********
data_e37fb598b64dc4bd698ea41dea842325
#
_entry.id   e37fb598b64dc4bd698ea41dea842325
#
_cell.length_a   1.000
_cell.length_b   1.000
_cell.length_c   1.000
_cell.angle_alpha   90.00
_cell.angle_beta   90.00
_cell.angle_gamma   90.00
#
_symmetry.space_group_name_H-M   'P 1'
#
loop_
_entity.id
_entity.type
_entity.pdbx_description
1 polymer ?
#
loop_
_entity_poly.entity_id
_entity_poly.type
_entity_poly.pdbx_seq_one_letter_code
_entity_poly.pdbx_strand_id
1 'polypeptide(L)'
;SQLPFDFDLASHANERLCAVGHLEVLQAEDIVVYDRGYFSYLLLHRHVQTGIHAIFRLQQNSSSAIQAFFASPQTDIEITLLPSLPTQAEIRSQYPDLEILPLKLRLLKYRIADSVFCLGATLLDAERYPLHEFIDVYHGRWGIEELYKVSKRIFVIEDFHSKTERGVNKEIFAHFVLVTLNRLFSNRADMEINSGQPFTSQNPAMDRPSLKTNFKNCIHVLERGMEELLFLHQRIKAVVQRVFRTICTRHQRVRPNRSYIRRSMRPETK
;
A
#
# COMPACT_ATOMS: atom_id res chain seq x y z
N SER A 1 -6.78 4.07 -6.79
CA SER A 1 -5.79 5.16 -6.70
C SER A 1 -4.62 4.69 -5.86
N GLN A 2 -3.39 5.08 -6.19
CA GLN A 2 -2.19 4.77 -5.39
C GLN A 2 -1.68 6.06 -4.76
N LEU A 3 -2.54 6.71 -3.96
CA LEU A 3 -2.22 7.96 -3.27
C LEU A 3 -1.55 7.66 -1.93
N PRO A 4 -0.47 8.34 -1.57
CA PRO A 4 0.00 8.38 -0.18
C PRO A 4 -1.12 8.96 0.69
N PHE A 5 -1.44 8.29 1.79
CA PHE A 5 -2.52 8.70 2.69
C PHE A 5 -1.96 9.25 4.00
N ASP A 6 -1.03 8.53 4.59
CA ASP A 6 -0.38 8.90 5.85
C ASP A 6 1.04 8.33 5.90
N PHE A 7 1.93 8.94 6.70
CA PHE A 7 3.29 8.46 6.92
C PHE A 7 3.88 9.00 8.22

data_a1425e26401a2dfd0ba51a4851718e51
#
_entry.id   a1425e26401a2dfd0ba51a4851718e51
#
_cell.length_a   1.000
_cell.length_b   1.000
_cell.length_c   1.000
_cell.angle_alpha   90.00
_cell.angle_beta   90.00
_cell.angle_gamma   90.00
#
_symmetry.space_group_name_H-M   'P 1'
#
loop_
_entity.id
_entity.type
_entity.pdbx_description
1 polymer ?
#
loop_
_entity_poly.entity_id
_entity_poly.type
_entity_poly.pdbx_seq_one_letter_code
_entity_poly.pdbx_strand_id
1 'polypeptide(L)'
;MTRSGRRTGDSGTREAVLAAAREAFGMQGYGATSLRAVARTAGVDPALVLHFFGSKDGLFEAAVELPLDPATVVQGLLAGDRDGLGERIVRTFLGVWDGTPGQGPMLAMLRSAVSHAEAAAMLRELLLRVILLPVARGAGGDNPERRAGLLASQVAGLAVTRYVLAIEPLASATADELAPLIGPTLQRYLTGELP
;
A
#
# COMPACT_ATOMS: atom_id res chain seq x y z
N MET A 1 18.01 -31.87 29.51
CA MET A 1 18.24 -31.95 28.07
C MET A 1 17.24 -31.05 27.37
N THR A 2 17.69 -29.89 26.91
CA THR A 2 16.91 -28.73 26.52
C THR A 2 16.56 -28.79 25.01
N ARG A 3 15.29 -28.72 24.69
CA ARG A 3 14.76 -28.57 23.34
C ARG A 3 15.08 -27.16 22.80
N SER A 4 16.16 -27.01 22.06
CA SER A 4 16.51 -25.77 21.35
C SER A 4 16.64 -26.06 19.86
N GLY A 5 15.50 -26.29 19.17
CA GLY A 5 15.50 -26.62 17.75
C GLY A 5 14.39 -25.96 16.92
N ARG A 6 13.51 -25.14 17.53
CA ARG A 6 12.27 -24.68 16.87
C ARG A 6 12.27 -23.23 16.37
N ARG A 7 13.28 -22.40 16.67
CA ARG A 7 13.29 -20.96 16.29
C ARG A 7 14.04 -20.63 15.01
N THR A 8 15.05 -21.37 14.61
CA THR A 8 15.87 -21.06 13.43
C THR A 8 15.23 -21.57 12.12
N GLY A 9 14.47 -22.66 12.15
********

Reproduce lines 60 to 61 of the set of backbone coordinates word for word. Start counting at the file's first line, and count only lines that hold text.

_cell.angle_beta   90.00
_cell.angle_gamma   90.00